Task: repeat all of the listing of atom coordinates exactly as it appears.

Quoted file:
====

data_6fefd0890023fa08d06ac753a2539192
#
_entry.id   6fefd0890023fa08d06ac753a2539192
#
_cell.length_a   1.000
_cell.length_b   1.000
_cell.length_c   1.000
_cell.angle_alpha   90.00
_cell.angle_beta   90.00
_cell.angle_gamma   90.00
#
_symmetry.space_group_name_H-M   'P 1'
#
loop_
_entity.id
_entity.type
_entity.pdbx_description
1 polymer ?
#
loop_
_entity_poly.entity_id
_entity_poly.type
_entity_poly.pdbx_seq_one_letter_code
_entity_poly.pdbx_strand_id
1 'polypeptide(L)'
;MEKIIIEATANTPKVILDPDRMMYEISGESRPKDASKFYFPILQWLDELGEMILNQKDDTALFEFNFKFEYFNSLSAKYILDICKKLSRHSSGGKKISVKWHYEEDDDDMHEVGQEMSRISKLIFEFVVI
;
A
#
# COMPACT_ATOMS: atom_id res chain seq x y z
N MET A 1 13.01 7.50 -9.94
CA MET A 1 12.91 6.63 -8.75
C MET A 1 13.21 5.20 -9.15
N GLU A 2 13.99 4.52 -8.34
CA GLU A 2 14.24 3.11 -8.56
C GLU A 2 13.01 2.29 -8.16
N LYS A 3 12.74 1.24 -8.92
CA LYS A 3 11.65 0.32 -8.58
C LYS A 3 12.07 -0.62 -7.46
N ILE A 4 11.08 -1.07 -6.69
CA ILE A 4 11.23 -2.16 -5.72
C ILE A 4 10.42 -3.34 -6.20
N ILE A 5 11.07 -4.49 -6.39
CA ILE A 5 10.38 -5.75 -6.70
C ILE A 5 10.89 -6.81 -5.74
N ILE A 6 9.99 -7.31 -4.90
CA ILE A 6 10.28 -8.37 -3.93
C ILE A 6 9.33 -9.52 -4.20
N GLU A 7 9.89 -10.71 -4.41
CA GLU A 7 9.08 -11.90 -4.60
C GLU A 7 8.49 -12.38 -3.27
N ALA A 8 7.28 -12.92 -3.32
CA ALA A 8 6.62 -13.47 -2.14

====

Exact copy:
data_6fefd0890023fa08d06ac753a2539192
#
_entry.id   6fefd0890023fa08d06ac753a2539192
#
_cell.length_a   1.000
_cell.length_b   1.000
_cell.length_c   1.000
_cell.angle_alpha   90.00
_cell.angle_beta   90.00
_cell.angle_gamma   90.00
#
_symmetry.space_group_name_H-M   'P 1'
#
loop_
_entity.id
_entity.type
_entity.pdbx_description
1 polymer ?
#
loop_
_entity_poly.entity_id
_entity_poly.type
_entity_poly.pdbx_seq_one_letter_code
_entity_poly.pdbx_strand_id
1 'polypeptide(L)'
;MEKIIIEATANTPKVILDPDRMMYEISGESRPKDASKFYFPILQWLDELGEMILNQKDDTALFEFNFKFEYFNSLSAKYILDICKKLSRHSSGGKKISVKWHYEEDDDDMHEVGQEMSRISKLIFEFVVI
;
A
#
# COMPACT_ATOMS: atom_id res chain seq x y z
N MET A 1 13.01 7.50 -9.94
CA MET A 1 12.91 6.63 -8.75
C MET A 1 13.21 5.20 -9.15
N GLU A 2 13.99 4.52 -8.34
CA GLU A 2 14.24 3.11 -8.56
C GLU A 2 13.01 2.29 -8.16
N LYS A 3 12.74 1.24 -8.92
CA LYS A 3 11.65 0.32 -8.58
C LYS A 3 12.07 -0.62 -7.46
N ILE A 4 11.08 -1.07 -6.69
CA ILE A 4 11.23 -2.16 -5.72
C ILE A 4 10.42 -3.34 -6.20
N ILE A 5 11.07 -4.49 -6.39
CA ILE A 5 10.38 -5.75 -6.70
C ILE A 5 10.89 -6.81 -5.74
N ILE A 6 9.99 -7.31 -4.90
CA ILE A 6 10.28 -8.37 -3.93
C ILE A 6 9.33 -9.52 -4.20
N GLU A 7 9.89 -10.71 -4.41
CA GLU A 7 9.08 -11.90 -4.60
C GLU A 7 8.49 -12.38 -3.27
N ALA A 8 7.28 -12.92 -3.32
CA ALA A 8 6.62 -13.47 -2.14